The Difference between a Commodity and a Product
Commodities and Products are both essential to goods and services.
What is a Commodity ?
A commodity can be described as a basic good that’s used as an input especially in the production of goods and services. Examples could include:
- crude oil
Contemporary time commodities could include foreign currencies, bandwidth and surprisingly cell phone minutes.
Most of the time, commodities tend to be raw materials. They are traded only in the futures market since all units are the same.
They cannot be differentiated since they are equal to each other while still in this basic form. An illustration could be given of a commodity like silver. All metals that are silver cannot be differentiated as they are all equal.
But items made out of silver can be differentiated either by brand, appearance, and quality. Thus, we can deduce that the price of commodities are equal across the globe since they are equal and cannot be differentiated.
This is what many circles call as being fungible. You can basically interchange two kilograms of silver with another two kilograms of silver that has been mined in a totally different locality. You can substitute a bushel of corn grown in the USA with one bushel of corn grown in Africa. The identity of these commodities will not change and cannot be kept separate.
The people who produce commodities are popularly known as price takers. This is because they have no control over the price that the commodity will have. They inevitably have to take the price that the market has offered them.
An example could be given of a coffee farmer. He/ she has no influence over the market price of coffee since all coffee in the world is the same. Any coffee buyer would not care which farmer’s coffee they will buy since they are practically the same.
What is a Product ?
On the other hand, a product can be described as anything that has been added value either through manufacturing, processing, marketing, and even branding. They can be differentiated in the aspects of look, feel, quality and packaging.
An illustration could be given of wheat which is a commodity. In its basic form, it cannot be differentiated. However, when it has undergone processing, milling, and manufacturing, it ends up in various forms such as flour, pastry products, cakes, bread and other items that have wheat as their basic ingredient.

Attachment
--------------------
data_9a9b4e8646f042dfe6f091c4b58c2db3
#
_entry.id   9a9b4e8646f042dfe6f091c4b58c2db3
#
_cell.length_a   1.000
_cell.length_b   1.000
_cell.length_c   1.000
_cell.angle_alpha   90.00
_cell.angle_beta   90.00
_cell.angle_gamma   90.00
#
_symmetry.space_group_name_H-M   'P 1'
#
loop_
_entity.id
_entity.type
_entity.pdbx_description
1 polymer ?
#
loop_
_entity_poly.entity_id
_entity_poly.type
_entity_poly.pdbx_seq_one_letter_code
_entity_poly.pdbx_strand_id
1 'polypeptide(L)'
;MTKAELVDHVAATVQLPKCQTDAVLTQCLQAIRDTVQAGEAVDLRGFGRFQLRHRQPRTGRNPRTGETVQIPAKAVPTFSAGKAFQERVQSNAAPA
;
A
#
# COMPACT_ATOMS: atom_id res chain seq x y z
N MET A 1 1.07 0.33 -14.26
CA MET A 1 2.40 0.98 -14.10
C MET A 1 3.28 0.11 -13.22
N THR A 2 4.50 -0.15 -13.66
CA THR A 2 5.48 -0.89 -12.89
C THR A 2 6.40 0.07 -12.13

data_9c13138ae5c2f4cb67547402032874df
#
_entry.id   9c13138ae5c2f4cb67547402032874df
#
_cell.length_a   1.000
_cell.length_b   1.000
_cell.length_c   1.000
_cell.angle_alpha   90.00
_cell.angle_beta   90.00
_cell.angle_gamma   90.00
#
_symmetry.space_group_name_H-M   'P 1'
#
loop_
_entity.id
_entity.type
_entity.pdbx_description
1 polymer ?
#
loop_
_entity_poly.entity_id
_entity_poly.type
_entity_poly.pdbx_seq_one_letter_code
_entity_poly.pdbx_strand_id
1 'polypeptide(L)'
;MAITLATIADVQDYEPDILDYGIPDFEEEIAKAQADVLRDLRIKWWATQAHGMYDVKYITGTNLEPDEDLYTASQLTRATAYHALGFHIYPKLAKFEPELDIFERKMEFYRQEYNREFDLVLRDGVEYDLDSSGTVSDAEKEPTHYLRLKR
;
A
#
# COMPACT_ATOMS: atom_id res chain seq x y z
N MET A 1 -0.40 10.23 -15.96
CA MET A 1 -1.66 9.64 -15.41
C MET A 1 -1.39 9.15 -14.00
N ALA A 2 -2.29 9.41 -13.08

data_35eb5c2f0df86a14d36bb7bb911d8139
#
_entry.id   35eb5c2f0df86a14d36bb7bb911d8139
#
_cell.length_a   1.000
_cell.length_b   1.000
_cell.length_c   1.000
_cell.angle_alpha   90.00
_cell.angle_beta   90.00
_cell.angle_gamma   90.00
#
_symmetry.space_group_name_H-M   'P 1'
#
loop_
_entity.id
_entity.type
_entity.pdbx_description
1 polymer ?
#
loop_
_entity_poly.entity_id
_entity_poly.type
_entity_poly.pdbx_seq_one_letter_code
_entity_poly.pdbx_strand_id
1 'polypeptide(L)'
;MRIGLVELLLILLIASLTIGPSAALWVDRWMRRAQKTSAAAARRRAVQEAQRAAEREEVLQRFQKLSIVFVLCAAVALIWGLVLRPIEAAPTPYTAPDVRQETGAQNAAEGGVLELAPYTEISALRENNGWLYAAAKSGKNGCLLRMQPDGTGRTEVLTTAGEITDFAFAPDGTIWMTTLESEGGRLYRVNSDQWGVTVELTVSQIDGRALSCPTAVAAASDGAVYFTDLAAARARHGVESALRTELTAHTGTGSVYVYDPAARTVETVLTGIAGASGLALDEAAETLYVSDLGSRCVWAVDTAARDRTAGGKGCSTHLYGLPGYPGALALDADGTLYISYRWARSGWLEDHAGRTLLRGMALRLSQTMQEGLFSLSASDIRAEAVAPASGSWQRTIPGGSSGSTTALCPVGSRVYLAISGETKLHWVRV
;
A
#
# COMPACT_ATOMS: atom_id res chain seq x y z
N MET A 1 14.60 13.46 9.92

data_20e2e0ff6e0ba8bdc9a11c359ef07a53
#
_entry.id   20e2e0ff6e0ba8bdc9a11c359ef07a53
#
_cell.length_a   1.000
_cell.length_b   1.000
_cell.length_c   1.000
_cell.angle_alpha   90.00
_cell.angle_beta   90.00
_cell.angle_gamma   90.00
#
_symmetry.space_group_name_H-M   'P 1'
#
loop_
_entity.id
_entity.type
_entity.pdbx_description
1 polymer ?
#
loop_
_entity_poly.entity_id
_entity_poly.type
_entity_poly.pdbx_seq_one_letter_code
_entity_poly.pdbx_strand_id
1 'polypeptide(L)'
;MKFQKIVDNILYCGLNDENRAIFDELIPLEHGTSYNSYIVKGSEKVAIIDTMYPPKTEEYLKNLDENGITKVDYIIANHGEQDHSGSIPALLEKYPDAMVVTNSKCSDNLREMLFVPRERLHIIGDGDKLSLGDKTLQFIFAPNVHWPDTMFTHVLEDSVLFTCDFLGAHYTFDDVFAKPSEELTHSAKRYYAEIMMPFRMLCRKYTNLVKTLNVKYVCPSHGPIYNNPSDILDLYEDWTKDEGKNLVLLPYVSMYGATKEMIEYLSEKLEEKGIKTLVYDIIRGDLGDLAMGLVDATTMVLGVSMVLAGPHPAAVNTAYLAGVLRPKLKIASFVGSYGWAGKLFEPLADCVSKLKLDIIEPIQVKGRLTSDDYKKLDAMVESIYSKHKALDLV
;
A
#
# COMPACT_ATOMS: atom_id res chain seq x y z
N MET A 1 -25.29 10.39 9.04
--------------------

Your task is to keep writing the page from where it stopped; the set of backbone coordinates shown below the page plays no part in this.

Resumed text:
Thus, the final output of these processes is the product. These products vary in price since they can be differentiated. They also can be added more value depending on the demands of the consumers. This value also varies depending on the technology and methods of production used. They also can be sold under different brands.
Products are classified as either durable or consumable. Durable products are long lasting and are not purchased as often. They may include jewelry and appliances. Consumable products are purchased frequently and finished quickly. They include groceries, foodstuffs or even cigarettes.
Products are part of many investment portfolios. The most preferred investment is in the consumable goods category owing to its stability and the high and stable demand consumable products.
The producers of products are normally referred to as price makers. This is because they have an influence over the price of the finished products though not to a wider extent. Such producers, by the fact that they are creating their own differentiated products, ultimately create their own separate and distinct markets for their products.
For example, Hugo Boss Perfume and a Hugo Boss deluxe edition perfume. Hugo Boss Company has the prerogative to charge both products at different prices, and it’s the deluxe edition that’s poised to go at a higher price since it’s a luxury product.
Even so, price makers do not have absolute control over prices as many people believe. This is because consumers have a say in determining the value of a product. Consumers can only purchase products as many times if they perceive the value of the product to be higher than its price.
What are the differences between Commodities and Products ?
In conclusion, we can deduce the distinction of commodities and products to be as follows:
- A product is the final output of a commodity that has undergone value-addition whereas the commodity is the generic form of products.
- A commodity has a constant price while a product has a varied price.
- Commodities are fungible and undifferentiated while products are differentiated.